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Thursday, Oct. 12, 2006

North's gambit may weaken Japanese taboo on nuke talk

Staff writer

OSAKA -- Despite Tokyo's pledge to remain nonnuclear and assurances from top U.S. officials that their most important Pacific ally will do just that, North Korea's apparent atomic test is expected to further weaken taboos about talk of a nuclear-armed Japan in both Washington and Tokyo.

Influential academics and researchers, as well as politicians on both sides of the Pacific, have long called for Japan to seriously consider developing a nuclear deterrent.

In an interview with The Japan Times in 1999, just after he was fired from his post as vice defense minister for suggesting Japan acquire nuclear weapons, former lawmaker Shingo Nishimura said many American politicians and defense officials he spoke with wanted Japan to drop its taboo on public discussion of the issue.

Seven years later, Japan experts in the U.S. say people inside and outside the administration of U.S. President George W. Bush who favor a nuclear Japan are pushing like-minded Japanese to raise the issue.

"Key American Japan-handlers are helping to coax politicians like (former Prime Minister Yasuhiro) Nakasone, (Democratic Party of Japan President Ichiro) Ozawa and others to publicly discuss Japanese nuclear options," said Steven Clemons, director of foreign policy programs at the New America Foundation, a Washington-based think tank.

"These people, especially those who have left the Bush administration but are still influential, are helping to enable the thinking, and sparking synapses in Tokyo about this politically volatile topic.

"Obviously, Prime Minister Shinzo Abe can't publicly repudiate the nonnuclear principles, but he can, perhaps, privately work to establish a new consensus," Clemons said of Japan's stated principles of not possessing, not producing and not allowing the entry into the country of atomic weapons.

Ozawa, who has strong connections with many politicians and policymakers in Washington, has publicly voiced support for Japan going nuclear. In April 2002, he said Japan could easily produce nuclear arms, using plutonium extracted from spent reactor fuel.

Nishimura said Ozawa agreed Japan should acquire nuclear weapons and said Ozawa's main objection to Nishimura's remarks was their timing, coming only a few weeks after a deadly September 1999 accident at a nuclear fuel processing plant in Tokai, Ibaraki Prefecture.

Debate over whether Japan should have such weapons is also taking place in the U.S. Congress. Late last month, the House Select Committee on Intelligence released a report warning that if North Korea conducted a nuclear test, both South Korea and Japan might develop their own nuclear weapons.

How would Japan acquire such weapons? Extracting plutonium from conventional nuclear plants is one option, although both Japanese antinuclear activists and international experts, including Nobel Prize winners and former arms control negotiators, have warned that the Rokkasho reprocessing plant in Aomori Prefecture is essentially a bomb factory that could more easily give Japan an ample supply of atomic weapons-grade material.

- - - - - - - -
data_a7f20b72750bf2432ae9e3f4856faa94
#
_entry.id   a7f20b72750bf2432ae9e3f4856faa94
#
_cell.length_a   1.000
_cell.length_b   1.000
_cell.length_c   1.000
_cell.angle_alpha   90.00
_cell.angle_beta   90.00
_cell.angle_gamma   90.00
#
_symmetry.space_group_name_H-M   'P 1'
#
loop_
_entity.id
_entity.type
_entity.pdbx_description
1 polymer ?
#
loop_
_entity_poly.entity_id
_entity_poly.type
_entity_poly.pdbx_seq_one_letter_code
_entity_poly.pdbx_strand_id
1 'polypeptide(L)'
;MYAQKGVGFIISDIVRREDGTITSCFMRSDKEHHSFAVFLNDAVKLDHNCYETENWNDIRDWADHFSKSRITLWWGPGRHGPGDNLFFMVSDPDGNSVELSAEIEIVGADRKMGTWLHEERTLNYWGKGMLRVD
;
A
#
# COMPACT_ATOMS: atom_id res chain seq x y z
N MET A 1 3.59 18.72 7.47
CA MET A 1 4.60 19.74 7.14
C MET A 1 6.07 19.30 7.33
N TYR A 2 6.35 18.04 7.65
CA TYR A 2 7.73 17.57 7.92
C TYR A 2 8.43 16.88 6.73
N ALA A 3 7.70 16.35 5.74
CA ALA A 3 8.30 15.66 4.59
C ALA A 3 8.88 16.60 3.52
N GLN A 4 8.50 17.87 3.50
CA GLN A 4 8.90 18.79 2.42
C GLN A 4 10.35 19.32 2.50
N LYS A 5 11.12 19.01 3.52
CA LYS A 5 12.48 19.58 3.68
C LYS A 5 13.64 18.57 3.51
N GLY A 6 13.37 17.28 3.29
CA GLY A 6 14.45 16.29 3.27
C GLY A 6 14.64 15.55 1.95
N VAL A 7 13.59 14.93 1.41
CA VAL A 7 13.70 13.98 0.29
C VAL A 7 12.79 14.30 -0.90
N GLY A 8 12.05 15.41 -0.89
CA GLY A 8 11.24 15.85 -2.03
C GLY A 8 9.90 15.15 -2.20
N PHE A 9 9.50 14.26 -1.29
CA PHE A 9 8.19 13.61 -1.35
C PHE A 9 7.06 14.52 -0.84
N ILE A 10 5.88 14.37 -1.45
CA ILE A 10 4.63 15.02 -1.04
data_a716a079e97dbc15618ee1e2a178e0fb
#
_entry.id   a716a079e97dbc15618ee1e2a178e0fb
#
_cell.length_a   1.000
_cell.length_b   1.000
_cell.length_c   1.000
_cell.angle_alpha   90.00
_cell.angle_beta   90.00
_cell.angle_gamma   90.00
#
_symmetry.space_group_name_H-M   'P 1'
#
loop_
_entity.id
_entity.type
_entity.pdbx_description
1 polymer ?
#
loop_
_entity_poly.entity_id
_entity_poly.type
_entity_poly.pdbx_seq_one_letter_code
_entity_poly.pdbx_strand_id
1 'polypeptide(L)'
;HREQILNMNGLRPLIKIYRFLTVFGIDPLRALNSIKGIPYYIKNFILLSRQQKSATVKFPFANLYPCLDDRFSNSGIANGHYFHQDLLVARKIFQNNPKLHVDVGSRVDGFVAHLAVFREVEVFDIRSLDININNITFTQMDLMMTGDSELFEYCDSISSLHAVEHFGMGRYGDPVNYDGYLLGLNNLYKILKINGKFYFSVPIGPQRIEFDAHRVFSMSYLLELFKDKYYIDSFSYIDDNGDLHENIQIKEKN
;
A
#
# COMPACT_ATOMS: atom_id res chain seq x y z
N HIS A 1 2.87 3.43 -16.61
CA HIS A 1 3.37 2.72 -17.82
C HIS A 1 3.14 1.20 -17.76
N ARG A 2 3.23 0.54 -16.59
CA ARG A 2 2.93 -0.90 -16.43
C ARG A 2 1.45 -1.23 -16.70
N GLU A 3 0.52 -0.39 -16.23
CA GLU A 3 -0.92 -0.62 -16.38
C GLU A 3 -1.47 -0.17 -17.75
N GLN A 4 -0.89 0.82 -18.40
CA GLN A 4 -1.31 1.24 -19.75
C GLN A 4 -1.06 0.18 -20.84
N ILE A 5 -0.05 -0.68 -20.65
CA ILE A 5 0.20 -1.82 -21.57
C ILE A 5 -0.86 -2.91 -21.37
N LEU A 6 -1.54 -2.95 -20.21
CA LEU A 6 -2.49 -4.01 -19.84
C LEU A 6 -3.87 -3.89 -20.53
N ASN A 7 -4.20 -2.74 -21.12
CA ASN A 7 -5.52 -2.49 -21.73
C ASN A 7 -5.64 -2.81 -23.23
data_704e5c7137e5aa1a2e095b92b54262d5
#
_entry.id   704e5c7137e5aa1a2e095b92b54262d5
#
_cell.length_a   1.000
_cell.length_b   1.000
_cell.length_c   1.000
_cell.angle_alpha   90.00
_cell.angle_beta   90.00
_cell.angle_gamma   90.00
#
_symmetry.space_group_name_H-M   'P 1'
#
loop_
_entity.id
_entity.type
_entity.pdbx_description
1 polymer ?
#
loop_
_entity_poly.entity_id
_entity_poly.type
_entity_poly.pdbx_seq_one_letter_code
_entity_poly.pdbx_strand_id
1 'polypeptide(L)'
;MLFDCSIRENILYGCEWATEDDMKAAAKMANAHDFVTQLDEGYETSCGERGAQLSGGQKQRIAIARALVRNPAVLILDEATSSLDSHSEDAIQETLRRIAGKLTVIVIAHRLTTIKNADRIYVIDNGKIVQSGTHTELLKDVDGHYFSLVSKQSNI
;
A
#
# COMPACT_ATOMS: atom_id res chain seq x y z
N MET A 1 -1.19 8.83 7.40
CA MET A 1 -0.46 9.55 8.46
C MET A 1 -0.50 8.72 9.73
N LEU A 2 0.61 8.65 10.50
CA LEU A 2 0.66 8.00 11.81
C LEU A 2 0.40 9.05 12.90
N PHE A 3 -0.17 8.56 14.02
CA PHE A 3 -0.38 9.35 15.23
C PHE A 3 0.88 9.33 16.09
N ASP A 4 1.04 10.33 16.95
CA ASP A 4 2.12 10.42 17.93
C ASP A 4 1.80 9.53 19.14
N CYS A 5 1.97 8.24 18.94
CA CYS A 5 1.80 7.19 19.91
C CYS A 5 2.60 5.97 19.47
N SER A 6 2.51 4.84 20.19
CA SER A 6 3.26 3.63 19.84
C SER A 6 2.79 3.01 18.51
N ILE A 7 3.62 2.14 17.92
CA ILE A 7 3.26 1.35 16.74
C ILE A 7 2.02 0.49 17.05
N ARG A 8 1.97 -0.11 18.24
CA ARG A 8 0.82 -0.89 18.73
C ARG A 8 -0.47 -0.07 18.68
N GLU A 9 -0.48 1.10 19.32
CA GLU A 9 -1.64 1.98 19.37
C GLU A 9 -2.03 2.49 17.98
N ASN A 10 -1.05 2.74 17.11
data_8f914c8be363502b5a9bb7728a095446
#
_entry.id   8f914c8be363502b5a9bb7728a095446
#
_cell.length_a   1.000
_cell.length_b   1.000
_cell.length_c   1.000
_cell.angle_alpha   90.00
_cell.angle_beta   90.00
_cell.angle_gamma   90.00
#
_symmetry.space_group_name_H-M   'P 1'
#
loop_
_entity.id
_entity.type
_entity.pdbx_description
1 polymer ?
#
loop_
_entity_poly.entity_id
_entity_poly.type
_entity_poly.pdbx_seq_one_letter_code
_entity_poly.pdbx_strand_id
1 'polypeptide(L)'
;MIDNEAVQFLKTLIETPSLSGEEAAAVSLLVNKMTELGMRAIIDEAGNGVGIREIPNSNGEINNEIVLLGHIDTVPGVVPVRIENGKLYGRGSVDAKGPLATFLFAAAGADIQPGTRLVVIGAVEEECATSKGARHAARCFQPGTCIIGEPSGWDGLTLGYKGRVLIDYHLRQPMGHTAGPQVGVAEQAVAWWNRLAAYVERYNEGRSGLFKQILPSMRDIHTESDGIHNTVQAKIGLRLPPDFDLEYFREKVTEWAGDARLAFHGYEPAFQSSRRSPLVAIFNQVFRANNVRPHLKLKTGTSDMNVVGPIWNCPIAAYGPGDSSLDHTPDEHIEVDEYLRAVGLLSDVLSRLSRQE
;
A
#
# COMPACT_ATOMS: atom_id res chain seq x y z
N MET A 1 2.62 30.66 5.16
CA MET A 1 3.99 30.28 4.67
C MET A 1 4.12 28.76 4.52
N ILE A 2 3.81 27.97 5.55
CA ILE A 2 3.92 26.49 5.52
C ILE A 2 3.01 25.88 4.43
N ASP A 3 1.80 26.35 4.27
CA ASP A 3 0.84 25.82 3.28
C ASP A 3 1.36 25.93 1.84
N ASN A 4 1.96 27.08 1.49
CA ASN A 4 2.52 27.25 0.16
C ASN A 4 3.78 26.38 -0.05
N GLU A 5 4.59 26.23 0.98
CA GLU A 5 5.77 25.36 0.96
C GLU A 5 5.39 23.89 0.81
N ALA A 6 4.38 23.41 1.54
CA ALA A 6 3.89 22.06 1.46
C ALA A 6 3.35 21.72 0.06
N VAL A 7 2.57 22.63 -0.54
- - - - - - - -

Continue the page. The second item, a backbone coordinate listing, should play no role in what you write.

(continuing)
A second option would be to allow the United States to bring nuclear weapons into Japan, something that happened in secret during the Cold War.

Declassified records show that the U.S. military stored atomic weapons in Okinawa and the Ogasawara Islands, and brought them into Japanese ports in the 1950s and 1960s.

"Tokyo could request short-term deployment of U.S. nukes on Japanese soil" Clemons said. A longer-term possibility, he added, would be for Japan to develop but not declare a nuclear weapons capability, remaining vague about what arms it actually possessed -- something Israel has done to deter an attack by its Arab neighbors.

Over the past two days, as international concern over Japan going nuclear has been voiced around the world, Bush administration officials and their advisers have rushed to assure the world that they do not believe Japan will go nuclear.

U.S. Secretary of State Condoleeza Rice, in a television interview with FOX News, said there was no evidence that developing nuclear weapons was something that either Japanese politicians or the public would support.

But Brad Glosserman, executive director of the Honolulu-based Pacific Forum, which is connected to the Washington D.C.-based Center for Strategic and International Studies and often advises the Bush administration on Asia policy, said North Korea's nuclear test will encourage conservatives and nationalists in Japan to push for nuclear weapons.

Glosserman said Japanese public and security experts are against the idea, however, both because of antinuclear sentiment among the public and worries about how China might react.

"The Japanese public remains highly allergic to the thought of developing . . . nuclear weapons capability, and Japanese security planners recognize a national nuclear arsenal would be destabilizing and actually diminish Japanese security by generating greater mistrust among (Japan's) neighbors."

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The Japan Times

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